A core element of the older Medal of Honor games and to an extent, the 2010 reboot was that it presented a story with different viewpoints ( in this case of the WW2 era ones, it told the story of different soldiers through different standalone games.), and it’s in this that there’s so much room to ask multiple questions about WW2, to have different viewpoints, to pit thesis against some sort of anti-thesis. Warfighter and the 2010 reboot had a message of “War is Great.” , peppered with some sort of hatred for the enemy side. Imagine a Medal of Honor WW2 reboot that takes the themes and the best parts of Battlefield 1 and incorporate them into WW2: You could have an OSS Agent, A French Resistance Member, a Paratrooper both in the 82nd and 101st Airborne, and a US Marine fighting in the Pacific or you could just have a single playable character fighting in France or in the Pacific with a well-written, emotional, dark, and deep story that takes place during a single battle in a certain year like The Battle for the Philippines in 1942 for example, not only does it build his character but you understand what’s happening and what’s going on. There’s no “correct” perspective or side, a game that sees soldiers or a soldier being challenged to their ideas and there’s no moralizing, no statements, no message that needs to be driven home, instead what you’re presented with is questions, provoking scenes, and incredible doubt similar to the Brothers in Arms franchise by Gearbox or Spec Ops: The Line, just without the anti-war message that it had, or even Battlefield 1’s anthology campaign.
And certainly there would need to be cutscenes involved, but not a heap of them like how they were in Warfighter. Warfighter’s cutscenes were extremely moronic and sycophantic view of a soldier’s family life and what his family goes through everytime he’s away fighting, it made the game more stupid then it already was, it was somewhat too pretentious and too fake . The early Medal of Honor games, especially Allied Assault told it’s story through gameplay instead of having cutscenes. Simply letting you have the imagination with some cutscenes is more then enough then let you feel like you’re going through something, rather then you going with it on a rail.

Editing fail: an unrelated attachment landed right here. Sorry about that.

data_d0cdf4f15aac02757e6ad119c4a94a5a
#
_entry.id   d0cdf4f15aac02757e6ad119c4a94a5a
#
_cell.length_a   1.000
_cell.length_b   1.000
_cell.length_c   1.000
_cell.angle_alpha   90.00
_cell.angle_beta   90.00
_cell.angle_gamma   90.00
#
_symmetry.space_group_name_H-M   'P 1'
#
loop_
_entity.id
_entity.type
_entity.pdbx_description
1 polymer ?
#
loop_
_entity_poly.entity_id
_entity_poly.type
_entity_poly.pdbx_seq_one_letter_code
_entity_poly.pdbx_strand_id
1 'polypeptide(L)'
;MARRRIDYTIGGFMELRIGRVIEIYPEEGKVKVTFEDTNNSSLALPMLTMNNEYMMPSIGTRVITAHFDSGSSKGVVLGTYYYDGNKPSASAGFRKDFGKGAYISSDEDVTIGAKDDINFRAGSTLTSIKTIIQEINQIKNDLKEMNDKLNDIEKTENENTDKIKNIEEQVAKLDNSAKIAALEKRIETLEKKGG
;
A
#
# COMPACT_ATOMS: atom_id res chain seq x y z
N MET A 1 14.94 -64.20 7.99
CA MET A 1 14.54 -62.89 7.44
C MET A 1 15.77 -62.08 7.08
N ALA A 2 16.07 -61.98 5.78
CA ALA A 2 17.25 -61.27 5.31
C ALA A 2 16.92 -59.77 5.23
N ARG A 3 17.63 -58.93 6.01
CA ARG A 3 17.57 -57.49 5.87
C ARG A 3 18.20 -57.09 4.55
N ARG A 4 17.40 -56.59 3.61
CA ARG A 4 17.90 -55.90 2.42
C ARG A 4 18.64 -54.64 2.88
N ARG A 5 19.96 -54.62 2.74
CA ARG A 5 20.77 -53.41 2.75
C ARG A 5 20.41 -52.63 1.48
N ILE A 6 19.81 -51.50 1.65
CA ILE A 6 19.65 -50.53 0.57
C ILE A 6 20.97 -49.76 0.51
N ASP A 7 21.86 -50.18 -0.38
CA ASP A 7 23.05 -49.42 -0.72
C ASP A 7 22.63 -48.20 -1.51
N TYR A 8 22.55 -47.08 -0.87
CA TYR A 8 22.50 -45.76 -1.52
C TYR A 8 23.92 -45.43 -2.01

The original Medal of Honor’s including Frontline and Allied Assault were classic games that didn’t have many cutscenes and didn’t try to tell a “very deep story” that Warfighter did, those games became one of the greatest WW2 games of the past two generations and are still relevant today in the way we play videogames, and to see a game of that nature again instead of seeing whatever Warfighter was would be great again, to see a Medal of Honor return to the roots and become timeless would be great. I think it was a major problem that Warfighter was influenced and revolved around those still serving in active duty and in the end, it didn’t do much and it just came off as pretentious and on the nose a little bit.
In fact, Warfighter should’ve honored the men still in active duty much like the original games that made some sort of homage to those that served in WW2. I liked Warfighter’s tone which was semi-dark and gritty but it didn’t pay off and that became something problematic, it’s a shame that Danger Close had to make a game like that and with nothing being paid off by the end.
It’s a shame that EA decided to shutter the franchise and keep it hiding, even after 4 years after it’s cancellation, I’m still thinking about Medal of Honor. I think EA should at least give it another chance and redeem itself from Warfighter, and have a chance to make it right. Medal of Honor needs a new direction and return itself to that place where we all remembered it from: A place where games like Allied Assault and Frontline pushed the medium forward and became timeless and something quite special.